The cloud is starting to dominate IT infrastructure and the hyperscale providers are starting to dominate the cloud. So is it game-over for the data center? Or the small cloud providers? Not exactly.
To be sure, the vast bulk of the enterprise workload appears headed for the top providers like Amazon, Google and Microsoft. According to Synergy Research Group, worldwide revenue from cloud and SaaS services is on pace to hit perhaps 29 percent annual growth for the remainder of the decade, passing $200 billion in 2020. This will be driven largely by 11 percent annual growth from the hyperscale providers offering primarily infrastructure and software services, to the point that they will soon control upwards of 80 percent of all cloud and SaaS revenues.
Still, that 20 percent represents a huge business for the many smaller providers who don’t have to own the industry in order to be successful. As Fortune’s Barb Darrow points out, many providers like Equinix and BackBlaze have developed specialty software that provides unique services in areas like workload visibility and archive management – things that the enterprise values highly once they agree to shift data to someone else. Meanwhile, top Amazon users like Netflix are starting to make a pretty good living selling the software that it has developed for itself to management hyperscale resources more efficiently.
In fact, says CIO Dive’s Justine Brown, if you look at Gartner’s latest Magic Quadrant for cloud infrastructure and services, you’ll notice a raft of new names in the niche player quarter, few of whom are actually new but are making their presences known in an increasingly diverse industry. Companies like Interoute and Skytap are sharing space with NTT Communications and Fujitsu by targeting narrower use cases that nonetheless have the potential to generate substantial revenues because the customer base is now measured on a global scale. In this way, the cloud is evolving along the lines of the software market: a few dominant players but still plenty of room for innovation and differentiation.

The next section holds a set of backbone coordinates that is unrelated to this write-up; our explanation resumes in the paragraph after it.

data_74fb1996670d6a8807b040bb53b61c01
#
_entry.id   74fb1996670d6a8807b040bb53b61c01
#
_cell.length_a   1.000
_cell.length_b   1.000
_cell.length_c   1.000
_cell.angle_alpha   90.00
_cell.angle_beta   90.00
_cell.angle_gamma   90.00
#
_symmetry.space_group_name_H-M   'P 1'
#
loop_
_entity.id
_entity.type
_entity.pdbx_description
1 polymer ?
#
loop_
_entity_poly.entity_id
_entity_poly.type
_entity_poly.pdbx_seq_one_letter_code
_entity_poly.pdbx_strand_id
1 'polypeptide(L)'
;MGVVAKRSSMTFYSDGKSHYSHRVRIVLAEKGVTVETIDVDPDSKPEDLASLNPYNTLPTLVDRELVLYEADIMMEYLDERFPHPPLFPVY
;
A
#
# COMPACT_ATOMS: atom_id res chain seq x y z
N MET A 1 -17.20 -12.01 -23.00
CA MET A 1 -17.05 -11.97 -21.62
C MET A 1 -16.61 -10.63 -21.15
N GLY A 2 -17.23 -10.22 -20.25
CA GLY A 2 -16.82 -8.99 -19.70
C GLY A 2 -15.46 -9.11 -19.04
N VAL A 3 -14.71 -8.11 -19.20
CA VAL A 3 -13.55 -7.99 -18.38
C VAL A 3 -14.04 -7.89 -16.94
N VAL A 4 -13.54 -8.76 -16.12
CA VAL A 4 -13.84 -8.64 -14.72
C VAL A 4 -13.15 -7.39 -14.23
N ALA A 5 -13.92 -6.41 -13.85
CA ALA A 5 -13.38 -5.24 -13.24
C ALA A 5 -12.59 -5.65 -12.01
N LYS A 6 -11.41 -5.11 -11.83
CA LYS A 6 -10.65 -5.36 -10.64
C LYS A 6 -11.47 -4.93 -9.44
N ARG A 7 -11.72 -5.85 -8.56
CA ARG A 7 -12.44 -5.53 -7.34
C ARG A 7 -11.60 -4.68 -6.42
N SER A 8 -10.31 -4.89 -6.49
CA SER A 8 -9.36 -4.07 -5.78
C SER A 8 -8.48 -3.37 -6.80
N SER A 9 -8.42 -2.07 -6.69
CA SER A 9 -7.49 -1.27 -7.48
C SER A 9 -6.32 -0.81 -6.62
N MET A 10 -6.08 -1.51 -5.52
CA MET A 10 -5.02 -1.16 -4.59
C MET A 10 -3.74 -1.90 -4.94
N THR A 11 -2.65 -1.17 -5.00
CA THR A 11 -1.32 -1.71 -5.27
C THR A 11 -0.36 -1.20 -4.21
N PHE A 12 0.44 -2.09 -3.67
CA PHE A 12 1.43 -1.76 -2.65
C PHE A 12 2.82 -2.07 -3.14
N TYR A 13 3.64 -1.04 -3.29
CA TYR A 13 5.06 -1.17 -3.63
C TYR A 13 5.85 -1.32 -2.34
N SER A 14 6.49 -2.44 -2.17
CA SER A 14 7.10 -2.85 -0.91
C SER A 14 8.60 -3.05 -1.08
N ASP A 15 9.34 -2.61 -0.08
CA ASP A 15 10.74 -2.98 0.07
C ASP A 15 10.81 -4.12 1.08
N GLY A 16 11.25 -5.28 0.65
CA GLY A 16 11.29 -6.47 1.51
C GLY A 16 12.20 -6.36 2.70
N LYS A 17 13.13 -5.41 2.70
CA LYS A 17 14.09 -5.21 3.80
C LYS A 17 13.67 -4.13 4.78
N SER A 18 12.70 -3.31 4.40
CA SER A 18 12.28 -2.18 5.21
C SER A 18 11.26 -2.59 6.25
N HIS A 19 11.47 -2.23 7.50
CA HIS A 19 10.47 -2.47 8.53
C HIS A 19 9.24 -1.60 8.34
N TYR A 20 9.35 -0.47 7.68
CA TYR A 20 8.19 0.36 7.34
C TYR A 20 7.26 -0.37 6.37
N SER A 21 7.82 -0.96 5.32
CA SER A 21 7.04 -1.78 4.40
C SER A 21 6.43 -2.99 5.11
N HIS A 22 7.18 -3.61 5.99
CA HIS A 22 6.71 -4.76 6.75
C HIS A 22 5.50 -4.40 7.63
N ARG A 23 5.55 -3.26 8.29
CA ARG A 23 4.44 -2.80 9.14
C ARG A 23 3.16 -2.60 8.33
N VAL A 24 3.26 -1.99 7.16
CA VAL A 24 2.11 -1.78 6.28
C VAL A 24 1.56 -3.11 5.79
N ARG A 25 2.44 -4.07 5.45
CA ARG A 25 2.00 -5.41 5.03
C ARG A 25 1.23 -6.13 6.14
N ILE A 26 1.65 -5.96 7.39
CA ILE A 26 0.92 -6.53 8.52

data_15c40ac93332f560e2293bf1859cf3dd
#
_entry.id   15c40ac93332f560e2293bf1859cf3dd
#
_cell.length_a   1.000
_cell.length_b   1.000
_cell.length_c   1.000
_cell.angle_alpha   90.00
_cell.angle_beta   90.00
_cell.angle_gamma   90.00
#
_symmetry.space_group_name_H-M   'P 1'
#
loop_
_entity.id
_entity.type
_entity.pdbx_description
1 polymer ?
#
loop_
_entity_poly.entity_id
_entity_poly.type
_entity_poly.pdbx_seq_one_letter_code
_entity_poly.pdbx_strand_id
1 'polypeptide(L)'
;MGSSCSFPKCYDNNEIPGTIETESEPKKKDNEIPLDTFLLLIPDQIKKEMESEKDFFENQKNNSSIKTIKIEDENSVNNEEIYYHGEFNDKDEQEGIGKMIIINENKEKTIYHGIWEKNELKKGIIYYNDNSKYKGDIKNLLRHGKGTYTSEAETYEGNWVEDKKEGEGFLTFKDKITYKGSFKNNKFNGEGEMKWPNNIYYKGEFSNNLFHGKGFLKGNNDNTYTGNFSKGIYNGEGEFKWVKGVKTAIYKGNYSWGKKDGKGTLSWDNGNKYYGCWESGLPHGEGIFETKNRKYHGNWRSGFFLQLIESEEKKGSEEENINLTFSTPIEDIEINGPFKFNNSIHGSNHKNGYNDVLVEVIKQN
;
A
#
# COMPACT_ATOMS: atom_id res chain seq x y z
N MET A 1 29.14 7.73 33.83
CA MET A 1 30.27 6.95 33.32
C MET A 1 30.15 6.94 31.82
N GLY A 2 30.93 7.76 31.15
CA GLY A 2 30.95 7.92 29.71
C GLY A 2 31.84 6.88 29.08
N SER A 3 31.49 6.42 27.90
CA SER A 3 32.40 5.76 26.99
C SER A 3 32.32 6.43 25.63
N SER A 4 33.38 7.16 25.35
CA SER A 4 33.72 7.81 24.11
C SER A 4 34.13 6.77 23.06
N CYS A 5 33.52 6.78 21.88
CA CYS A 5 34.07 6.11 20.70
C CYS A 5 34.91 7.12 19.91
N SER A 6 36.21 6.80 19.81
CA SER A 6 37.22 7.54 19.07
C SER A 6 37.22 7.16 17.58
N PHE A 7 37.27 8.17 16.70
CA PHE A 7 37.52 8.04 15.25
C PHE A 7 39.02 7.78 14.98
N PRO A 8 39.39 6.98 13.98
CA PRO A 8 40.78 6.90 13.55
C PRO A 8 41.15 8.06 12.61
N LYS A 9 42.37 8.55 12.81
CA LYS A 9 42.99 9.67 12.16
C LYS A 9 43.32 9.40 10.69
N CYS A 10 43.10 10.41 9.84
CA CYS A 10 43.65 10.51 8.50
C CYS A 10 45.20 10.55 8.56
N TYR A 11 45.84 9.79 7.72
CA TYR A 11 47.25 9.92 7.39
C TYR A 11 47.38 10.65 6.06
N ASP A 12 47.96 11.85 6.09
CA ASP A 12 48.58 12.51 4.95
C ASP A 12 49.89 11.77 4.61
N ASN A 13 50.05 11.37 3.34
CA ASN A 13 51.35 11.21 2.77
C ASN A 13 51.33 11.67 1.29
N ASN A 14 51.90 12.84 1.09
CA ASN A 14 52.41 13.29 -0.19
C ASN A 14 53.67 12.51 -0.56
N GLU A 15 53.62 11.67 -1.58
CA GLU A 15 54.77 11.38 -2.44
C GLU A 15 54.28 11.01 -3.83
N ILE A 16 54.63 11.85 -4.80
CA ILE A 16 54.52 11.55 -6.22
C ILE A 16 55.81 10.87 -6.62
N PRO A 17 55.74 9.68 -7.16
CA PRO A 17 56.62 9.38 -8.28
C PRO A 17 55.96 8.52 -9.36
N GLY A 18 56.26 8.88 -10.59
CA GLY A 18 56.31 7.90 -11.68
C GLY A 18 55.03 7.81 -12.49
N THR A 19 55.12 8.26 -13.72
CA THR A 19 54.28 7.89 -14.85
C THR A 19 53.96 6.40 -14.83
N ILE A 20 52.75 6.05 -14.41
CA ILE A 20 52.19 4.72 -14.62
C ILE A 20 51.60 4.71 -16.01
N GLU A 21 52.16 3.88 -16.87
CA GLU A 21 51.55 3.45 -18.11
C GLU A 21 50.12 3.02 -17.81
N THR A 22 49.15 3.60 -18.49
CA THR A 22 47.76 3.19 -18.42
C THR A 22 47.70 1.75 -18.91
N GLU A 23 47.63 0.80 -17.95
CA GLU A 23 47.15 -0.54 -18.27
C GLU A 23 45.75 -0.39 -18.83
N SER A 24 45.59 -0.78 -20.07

And while it is true that much of this cloud activity will come at the expense of local data center infrastructure, particularly hardware, this still represents an opportunity for those willing to go for it. SUSE and Supermicro recently entered a partnership to build Linux-embedded compute modules designed to give organizations a quick and easy way to build their own private clouds. The platform will be built around SUSE’s YES Certified hardware architecture that will house platforms like SUSE OpenStack Cloud, SUSE Enterprise Storage and SUSE Linux Enterprise Server on footprints as small as the 1U SuperServer. Leveraging technologies like multiple hot-swappable NVMe Flash drives, the companies say they can supplant larger and less efficient infrastructure with systems that provide higher performance per watt, per dollar and per square foot.
So overall, the cloud is growing and the data center is shrinking, but because data loads are becoming larger and more diverse, it appears that market opportunities for providers, platform designers and software developers are on the rise.
As the old saying goes, wherever there’s a problem, there’s a way to make a buck by solving it.
Arthur Cole writes about infrastructure for IT Business Edge. Cole has been covering the high-tech media and computing industries for more than 20 years, having served as editor of TV Technology, Video Technology News, Internet News and Multimedia Weekly. His contributions have appeared in Communications Today and Enterprise Networking Planet and as web content for numerous high-tech clients like TwinStrata and Carpathia. Follow Art on Twitter @acole602.